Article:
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Cancer Causes Control. 2001 Jun;12(5):405-10.

Colorectal cancer following tamoxifen therapy for breast cancer (United States).

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Division of Public Health Sciences, Fred Hutchinson Cancer Research Center, Seattle, WA, USA.



An analysis combining data from several clinical trials has raised concern that tamoxifen therapy may increase the risk of a subsequent colorectal malignancy. We conducted a nested case-control study to test this hypothesis.


A cohort of women diagnosed with breast cancer in 1978-1992 was identified from the western Washington population-based cancer registry. Cases included women who subsequently developed colorectal cancer prior to 1995. Controls were a random sample of the cohort who did not develop a second primary malignancy, matched to cases on age, stage, and year of initial cancer diagnosis. Tamoxifen use was ascertained by medical record abstraction and physician questionnaires.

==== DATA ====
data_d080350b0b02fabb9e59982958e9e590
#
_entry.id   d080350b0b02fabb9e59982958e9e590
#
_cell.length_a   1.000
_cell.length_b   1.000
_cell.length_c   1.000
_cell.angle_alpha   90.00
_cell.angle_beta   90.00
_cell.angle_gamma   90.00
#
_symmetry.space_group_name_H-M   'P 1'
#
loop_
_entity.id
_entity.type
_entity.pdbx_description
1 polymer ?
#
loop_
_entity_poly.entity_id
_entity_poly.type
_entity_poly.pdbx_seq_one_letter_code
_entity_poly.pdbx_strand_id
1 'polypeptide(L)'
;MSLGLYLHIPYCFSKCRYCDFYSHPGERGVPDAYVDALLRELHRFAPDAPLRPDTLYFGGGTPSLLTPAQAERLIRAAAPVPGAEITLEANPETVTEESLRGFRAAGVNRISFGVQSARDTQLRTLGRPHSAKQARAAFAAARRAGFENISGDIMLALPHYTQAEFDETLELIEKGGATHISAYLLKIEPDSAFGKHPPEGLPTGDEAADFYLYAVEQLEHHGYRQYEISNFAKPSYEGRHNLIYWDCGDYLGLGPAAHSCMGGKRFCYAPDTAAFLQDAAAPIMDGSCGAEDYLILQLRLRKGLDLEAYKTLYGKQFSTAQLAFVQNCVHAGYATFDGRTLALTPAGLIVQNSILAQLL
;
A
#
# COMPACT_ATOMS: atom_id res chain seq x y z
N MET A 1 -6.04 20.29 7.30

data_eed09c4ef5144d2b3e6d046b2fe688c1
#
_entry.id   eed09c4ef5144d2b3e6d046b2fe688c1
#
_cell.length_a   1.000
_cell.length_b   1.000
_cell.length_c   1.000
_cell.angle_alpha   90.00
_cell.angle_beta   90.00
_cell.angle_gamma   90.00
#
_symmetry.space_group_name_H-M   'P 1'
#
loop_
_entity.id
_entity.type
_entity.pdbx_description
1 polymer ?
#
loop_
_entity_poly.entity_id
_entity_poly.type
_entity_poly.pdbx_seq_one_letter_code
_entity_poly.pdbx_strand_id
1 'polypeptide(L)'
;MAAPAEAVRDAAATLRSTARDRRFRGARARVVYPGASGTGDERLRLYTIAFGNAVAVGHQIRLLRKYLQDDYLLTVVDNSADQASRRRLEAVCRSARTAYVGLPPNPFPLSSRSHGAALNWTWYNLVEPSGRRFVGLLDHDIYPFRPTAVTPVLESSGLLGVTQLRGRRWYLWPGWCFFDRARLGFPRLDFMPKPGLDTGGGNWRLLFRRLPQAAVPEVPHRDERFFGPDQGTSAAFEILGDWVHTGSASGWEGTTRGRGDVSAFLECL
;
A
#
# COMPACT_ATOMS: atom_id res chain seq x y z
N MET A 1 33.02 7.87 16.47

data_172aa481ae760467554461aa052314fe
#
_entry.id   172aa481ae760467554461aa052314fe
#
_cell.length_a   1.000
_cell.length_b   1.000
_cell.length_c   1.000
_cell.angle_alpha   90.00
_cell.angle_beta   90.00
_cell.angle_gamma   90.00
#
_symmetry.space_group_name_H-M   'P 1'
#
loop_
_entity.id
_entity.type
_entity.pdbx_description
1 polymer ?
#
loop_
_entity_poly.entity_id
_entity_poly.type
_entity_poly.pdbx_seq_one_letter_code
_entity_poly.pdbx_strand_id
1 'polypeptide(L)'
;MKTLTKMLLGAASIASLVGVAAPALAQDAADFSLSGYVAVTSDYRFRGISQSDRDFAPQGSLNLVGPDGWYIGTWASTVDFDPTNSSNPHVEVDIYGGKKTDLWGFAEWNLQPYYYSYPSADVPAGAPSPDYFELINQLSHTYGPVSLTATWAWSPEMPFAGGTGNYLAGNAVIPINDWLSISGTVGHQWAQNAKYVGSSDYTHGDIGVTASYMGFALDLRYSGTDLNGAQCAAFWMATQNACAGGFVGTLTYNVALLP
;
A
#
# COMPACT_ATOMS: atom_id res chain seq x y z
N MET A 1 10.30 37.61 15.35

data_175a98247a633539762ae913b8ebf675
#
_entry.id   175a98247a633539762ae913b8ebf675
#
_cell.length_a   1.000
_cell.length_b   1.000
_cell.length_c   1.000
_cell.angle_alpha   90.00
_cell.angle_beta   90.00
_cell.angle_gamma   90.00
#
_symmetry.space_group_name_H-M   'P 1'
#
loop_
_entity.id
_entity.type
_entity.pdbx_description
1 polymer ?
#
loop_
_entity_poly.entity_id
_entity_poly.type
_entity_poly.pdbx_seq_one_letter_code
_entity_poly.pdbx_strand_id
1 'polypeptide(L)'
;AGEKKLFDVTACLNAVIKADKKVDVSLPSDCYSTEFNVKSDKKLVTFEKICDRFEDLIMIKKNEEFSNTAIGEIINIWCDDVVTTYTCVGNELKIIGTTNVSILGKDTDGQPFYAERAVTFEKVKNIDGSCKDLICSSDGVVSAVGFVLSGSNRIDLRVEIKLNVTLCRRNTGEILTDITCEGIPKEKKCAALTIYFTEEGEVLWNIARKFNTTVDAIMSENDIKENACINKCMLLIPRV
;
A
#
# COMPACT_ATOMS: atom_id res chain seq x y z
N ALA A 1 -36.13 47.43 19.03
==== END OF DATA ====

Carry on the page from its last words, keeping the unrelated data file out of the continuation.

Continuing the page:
Thirty-six percent of the 122 cases for whom information could be obtained received tamoxifen versus 38% of 194 controls. Relative to non-users and adjusted for receipt of other therapies, there was no increased risk of colorectal cancer associated with tamoxifen use in general (matched odds ratio [mOR] = 0.9, 95% CI 0.6-1.6), longer durations of use (for > or =37 months, mOR = 0.8, 95% CI 0.4-1.9), higher cumulative doses of therapy (for > or =15 g, mOR = 0.8, 95% CI 0.4-1.6), or use that started at least 5 years prior to the end of study follow-up (mOR = 1.1, 95% CI 0.3-3.7).


We found no overall increased risk for colorectal cancer among tamoxifen users.

[Indexed for MEDLINE]

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